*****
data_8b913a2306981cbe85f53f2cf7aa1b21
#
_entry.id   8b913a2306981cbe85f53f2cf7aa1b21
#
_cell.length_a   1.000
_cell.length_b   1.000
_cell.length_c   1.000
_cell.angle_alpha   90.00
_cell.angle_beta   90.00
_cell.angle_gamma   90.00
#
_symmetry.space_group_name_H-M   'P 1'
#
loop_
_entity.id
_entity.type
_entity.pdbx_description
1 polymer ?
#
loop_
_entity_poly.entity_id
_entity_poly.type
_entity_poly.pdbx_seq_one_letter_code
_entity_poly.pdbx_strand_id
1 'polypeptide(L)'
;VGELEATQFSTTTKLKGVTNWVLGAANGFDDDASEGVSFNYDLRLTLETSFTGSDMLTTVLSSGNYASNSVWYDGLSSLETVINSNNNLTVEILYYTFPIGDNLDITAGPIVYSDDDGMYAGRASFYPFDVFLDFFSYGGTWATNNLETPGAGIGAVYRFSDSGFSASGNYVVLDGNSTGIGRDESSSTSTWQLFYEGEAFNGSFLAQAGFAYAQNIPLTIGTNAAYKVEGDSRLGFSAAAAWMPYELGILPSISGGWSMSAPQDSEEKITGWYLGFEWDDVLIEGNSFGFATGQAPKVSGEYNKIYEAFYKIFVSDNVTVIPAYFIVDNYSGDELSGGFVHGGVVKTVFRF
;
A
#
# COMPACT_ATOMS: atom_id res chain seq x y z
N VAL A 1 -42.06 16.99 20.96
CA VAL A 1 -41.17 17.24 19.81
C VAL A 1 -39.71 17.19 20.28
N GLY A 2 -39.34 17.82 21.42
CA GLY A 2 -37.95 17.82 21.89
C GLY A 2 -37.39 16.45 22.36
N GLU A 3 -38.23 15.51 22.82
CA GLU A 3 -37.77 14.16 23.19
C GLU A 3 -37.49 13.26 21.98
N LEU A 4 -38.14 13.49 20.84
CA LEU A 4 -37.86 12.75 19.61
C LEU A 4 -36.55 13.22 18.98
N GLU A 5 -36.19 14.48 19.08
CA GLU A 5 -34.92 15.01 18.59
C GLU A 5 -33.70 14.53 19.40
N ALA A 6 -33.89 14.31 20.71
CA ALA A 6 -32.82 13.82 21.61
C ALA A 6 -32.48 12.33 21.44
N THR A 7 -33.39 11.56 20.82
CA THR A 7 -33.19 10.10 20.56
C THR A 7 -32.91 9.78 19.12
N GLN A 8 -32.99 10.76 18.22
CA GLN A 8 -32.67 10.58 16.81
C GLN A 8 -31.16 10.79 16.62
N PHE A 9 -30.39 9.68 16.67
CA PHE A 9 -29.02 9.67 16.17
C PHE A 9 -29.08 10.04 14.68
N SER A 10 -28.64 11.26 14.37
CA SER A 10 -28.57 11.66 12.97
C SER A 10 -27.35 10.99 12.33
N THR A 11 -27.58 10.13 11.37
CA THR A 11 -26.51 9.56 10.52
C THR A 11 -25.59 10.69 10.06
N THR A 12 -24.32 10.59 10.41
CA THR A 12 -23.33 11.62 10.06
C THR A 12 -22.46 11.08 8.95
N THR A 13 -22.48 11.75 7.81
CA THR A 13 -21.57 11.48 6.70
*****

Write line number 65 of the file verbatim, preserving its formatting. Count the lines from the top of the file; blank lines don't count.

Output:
CA THR A 12 -23.33 11.62 10.06